In recreating the three houses from Spielberg’s childhood, each had its own sensibility. Carter worked off floor plans that the director sketched from memory and then took artistic license with the spaces to fit the emotional mindset of Sammy. “But the most interesting one was in Phoenix,” Carter said, “because, as a filmmaker, he became more himself. So not only the equipment that was there is accurate, but all the storyboards that Sammy used to make his movies. And Steven drew all the storyboards, and he still draws his storyboards the way he did as a teenager.
Merie Weismiller Wallace/Univers
Recreating the movies that Spielberg made as a young man was one area where the filmmakers intentionally deviated from reality just a bit. “We had to make them better than he had done it,” Kaminski said, in order to convince the audience that they were watching the birth of a cinematic genius.
An early scene in which Sammy projects a movie on his hand and stares at it in wonder was the result of a happy accident. “Steven was just looking at that image and he said ‘Wow, that is such a beautiful thing,’” Kaminski said. “That digital projection on his hand was so romantic and such a metaphor of the entire movie: [Sammy] can have the image in his hand and shape it.”
The various craft teams had access to the World War II drama recreated in “The Fabelmans,” “Escape to Nowhere,” which enabled Carter to replicate the adobe area where young Spielberg staged the film’s battle. According to the production designer, such accurate recreations required a delicate balance, so that what’s presented onscreen “is not only what it was — it has a different and even more meaningful resonance based on how [Spielberg] thinks about it now.”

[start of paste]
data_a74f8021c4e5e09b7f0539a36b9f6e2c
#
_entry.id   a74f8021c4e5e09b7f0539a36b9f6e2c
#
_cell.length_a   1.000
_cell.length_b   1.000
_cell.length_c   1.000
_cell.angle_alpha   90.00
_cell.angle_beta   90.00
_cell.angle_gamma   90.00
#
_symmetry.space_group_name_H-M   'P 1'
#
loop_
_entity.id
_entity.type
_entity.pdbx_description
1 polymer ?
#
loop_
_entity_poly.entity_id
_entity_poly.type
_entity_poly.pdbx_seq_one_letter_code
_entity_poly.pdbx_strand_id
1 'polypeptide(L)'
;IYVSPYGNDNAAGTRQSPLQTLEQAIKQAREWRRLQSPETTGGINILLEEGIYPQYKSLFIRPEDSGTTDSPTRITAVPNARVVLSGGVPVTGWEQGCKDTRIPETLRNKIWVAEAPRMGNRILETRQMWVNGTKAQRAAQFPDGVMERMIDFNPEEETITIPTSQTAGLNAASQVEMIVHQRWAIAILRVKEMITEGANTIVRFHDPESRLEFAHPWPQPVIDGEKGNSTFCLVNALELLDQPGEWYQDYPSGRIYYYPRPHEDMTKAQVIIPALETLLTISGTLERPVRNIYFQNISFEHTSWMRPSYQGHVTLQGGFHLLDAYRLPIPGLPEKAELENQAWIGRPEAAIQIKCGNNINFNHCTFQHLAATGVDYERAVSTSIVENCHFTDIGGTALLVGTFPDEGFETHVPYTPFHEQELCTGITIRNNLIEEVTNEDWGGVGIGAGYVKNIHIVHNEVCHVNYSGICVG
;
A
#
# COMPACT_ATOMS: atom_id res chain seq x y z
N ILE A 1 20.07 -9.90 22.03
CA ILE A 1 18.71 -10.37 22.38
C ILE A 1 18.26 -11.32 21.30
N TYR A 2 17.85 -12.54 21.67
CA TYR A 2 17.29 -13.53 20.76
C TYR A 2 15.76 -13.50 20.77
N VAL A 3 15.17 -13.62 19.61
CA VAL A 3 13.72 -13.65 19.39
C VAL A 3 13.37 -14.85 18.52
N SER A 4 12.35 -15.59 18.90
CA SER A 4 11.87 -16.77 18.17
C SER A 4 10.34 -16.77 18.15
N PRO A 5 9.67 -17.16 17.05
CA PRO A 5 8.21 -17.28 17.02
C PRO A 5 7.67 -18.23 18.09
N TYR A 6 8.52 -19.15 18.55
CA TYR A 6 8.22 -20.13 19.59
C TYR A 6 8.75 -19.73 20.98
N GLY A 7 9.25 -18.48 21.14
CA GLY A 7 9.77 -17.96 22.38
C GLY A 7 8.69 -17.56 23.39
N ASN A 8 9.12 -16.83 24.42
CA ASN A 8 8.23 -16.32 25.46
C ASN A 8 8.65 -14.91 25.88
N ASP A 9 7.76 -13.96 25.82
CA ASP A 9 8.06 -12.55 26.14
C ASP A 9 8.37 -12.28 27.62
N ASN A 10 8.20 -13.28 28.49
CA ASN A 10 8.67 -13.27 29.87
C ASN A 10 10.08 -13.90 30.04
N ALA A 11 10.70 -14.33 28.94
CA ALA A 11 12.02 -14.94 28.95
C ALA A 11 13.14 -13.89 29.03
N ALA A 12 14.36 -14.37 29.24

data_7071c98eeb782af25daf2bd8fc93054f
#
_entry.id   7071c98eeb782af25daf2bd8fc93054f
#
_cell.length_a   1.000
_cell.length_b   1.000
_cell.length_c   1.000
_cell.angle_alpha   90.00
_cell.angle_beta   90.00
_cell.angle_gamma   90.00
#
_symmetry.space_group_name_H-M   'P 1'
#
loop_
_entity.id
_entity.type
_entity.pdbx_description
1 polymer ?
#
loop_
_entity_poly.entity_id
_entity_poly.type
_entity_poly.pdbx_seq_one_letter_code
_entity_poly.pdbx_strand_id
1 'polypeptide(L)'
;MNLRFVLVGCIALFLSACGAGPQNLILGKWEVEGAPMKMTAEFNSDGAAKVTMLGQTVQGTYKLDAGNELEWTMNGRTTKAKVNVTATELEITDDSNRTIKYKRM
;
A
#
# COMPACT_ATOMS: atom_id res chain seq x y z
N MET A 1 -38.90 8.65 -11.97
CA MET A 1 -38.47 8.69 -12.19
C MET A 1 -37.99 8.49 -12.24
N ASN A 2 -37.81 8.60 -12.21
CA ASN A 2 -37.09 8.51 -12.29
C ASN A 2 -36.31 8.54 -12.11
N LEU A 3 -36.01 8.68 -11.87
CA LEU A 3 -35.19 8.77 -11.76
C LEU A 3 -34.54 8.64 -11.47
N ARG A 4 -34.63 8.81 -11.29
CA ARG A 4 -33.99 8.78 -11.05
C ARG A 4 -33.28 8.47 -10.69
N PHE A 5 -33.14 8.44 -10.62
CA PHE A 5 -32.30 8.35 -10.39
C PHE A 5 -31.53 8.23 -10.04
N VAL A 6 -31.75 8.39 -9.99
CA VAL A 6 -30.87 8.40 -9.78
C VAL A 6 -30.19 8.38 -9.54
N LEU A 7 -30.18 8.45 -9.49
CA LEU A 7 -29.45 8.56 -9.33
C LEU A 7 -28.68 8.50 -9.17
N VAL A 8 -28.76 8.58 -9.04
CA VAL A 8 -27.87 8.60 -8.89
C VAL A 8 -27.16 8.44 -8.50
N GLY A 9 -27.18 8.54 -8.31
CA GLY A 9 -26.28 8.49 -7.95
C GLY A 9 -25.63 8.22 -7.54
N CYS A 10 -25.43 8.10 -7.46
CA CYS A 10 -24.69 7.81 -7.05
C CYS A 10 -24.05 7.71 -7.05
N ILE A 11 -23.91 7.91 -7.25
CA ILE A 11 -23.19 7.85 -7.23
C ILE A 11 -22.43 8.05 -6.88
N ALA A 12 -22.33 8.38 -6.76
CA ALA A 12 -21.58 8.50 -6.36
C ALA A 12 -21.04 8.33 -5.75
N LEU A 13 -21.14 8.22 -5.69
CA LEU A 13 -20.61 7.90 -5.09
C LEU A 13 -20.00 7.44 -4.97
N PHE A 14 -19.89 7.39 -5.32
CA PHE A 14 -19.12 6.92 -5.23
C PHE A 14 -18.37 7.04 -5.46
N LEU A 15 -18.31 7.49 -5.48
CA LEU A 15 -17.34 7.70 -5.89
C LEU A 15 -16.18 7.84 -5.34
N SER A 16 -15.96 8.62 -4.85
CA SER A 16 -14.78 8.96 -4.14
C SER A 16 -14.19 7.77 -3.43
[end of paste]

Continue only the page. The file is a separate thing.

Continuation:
Merie Weismiller Wallace / courtesy of Universal Pictures
Although “The Fabelmans” is more explicit in its autobiographical revelations than Spielberg’s other work, it’s less an outlier than the culmination of the director’s approach to personal filmmaking throughout his career. “Most of the movies are, to some degree, autobiographical,” Kaminski said. “Even when he’s doing a movie such as ‘War of the Worlds,’ it’s still a story about a father trying to connect with his son.” Kaminski noted that the autobiographical elements of other films have been overlooked largely due to Spielberg’s reticence about calling attention to them. “[There are some] filmmakers who really emphasize, through interviews and public appearances, why they make movies. He’s been rather quiet about that. He lets the audience try to figure out who is the man behind the movies.”
Carter had his own epiphanies involving the origins of scenes within other Spielberg movies. One example is the pet Capuchin monkey Sammy’s mom, Mitzi (Michelle Williams), brings home one day because she’s lonely and depressed living in Phoenix. The production designer realized that the Capuchin monkey that saves Indiana Jones’ life in “Raiders of the Lost Ark” by eating the poison date had its roots in Spielberg’s childhood. “Now you see the code and that the monkey actually goes back to his mother,” he said. “It’s not A-to-B clear, it’s the intuitive, associative quality that’s on display in ‘The Fabelmans,’ and has been played out in front of us for 40 years.”
A more personal example of the code occurs when Sammy coaxes an emotionally powerful performance out of his friend Angelo (Stephen Smith) during the climactic scene from “Escape to Nowhere.” The sergeant walks away guilt-ridden, having led his platoon into an ambush. Carter recalled a parallel moment from “Lincoln,” during the aftermath of the Petersburg battle scene, where Lincoln (Daniel Day Lewis) rides through the bodies and talks with General Grant (Jared Harris) about the horrors of the war they’ve been fighting. “Sammy is also using that character to convey something about what he’s feeling about his father and the secret that he’s becoming aware of” — the secret being Mitzi’s feelings for family friend Benny (Seth Rogen), evidence of which Sammy inadvertently catches on film.
For Carter, the ultimate takeaway of the Spielberg code being deciphered in “The Fabelmans” is its impact on other filmmakers. “Any artist watching his movies will be stimulated to think about where their own impulses come from,” he said, “because he’s taking the very medium that he’s used to create the illusions to try and get at the truth but still let it be an illusion.”
Best of IndieWire